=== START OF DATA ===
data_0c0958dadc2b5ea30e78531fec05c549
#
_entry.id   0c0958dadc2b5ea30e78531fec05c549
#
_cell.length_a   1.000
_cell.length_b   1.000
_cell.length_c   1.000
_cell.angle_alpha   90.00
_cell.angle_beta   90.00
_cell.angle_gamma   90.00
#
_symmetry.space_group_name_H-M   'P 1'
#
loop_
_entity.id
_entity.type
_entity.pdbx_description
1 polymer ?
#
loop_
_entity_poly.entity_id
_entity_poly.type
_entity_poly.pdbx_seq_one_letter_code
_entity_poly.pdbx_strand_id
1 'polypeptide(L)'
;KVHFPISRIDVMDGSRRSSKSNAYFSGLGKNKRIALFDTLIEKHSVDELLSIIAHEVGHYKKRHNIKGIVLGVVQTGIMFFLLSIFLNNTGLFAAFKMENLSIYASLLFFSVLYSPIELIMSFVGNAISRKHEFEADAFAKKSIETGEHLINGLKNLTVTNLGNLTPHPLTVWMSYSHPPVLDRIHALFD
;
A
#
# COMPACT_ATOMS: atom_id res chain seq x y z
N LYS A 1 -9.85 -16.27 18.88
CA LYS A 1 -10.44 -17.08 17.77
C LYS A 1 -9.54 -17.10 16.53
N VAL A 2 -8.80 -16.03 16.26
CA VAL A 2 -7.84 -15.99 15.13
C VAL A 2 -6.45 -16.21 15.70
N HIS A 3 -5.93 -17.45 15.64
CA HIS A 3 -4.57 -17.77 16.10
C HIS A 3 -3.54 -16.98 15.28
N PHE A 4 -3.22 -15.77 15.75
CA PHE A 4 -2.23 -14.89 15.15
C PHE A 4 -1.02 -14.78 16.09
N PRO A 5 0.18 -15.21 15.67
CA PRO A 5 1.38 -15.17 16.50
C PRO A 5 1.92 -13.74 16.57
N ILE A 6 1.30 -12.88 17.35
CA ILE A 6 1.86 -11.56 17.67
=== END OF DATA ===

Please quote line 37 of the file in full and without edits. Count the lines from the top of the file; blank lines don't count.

N HIS A 3 -5.93 -17.45 15.64